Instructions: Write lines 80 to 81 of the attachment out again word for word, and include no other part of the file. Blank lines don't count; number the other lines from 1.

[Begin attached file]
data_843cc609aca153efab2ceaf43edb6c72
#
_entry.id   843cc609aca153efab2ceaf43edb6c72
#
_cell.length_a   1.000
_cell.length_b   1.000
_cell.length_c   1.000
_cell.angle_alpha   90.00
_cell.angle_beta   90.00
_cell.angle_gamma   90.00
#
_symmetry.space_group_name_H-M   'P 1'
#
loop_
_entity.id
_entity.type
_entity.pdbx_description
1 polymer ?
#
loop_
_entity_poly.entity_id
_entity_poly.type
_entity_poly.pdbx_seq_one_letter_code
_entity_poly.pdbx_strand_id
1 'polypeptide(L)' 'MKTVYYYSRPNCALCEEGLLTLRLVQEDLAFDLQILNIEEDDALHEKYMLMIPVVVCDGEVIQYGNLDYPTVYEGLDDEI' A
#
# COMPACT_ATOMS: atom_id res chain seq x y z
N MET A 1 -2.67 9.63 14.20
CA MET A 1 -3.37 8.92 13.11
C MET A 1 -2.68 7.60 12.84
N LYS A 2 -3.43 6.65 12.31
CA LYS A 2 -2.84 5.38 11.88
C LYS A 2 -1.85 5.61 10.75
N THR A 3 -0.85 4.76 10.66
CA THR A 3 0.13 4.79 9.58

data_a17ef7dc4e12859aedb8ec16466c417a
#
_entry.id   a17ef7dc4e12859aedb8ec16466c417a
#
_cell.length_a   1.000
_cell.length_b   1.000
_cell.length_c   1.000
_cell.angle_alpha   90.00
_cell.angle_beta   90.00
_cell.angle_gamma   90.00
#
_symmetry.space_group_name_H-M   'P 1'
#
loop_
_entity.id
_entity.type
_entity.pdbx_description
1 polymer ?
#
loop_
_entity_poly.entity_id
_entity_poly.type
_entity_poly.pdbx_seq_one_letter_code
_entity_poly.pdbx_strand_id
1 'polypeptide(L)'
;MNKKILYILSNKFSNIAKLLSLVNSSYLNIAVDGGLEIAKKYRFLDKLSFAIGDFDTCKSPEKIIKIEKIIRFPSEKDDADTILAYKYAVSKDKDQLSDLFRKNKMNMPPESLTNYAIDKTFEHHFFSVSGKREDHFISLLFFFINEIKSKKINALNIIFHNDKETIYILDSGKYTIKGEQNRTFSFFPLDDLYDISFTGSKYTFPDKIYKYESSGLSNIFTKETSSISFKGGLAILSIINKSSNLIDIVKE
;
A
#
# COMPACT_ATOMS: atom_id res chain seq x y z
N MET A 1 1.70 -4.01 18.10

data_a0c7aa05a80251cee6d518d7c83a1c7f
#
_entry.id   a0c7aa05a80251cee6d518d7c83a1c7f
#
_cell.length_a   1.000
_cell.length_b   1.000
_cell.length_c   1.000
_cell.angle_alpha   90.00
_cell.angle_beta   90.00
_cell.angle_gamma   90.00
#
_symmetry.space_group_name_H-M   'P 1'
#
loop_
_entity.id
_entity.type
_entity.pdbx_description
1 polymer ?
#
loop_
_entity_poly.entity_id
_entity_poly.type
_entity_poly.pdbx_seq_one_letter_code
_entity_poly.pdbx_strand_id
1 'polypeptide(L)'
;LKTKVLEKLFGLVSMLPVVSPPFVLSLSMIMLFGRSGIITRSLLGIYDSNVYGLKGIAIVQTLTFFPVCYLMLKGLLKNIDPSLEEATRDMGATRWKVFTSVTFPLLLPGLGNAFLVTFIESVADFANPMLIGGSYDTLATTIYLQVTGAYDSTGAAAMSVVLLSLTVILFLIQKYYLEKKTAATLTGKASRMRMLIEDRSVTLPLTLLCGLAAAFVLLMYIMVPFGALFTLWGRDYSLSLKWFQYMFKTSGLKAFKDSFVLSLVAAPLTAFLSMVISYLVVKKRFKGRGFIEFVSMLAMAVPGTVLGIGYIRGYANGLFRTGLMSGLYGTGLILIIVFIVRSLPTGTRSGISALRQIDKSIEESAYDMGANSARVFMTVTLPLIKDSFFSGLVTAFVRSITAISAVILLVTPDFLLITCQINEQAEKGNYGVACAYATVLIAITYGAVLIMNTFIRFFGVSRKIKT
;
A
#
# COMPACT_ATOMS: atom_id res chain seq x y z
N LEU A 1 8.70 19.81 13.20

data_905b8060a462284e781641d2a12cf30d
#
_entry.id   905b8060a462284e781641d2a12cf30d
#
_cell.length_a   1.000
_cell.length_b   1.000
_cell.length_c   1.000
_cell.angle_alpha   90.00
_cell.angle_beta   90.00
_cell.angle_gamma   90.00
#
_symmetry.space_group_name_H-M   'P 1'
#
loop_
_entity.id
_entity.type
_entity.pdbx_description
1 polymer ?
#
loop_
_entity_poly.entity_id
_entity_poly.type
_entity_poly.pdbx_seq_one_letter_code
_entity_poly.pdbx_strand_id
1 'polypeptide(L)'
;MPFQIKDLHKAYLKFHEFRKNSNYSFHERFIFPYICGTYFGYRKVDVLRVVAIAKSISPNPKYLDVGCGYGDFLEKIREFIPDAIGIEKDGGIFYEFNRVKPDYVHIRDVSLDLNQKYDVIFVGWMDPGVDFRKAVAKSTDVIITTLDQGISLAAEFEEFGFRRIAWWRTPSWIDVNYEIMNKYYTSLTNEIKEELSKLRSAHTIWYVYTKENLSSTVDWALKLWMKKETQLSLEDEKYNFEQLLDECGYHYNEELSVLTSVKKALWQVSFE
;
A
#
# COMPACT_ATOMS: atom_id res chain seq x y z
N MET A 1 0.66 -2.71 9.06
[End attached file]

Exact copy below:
loop_
_entity.id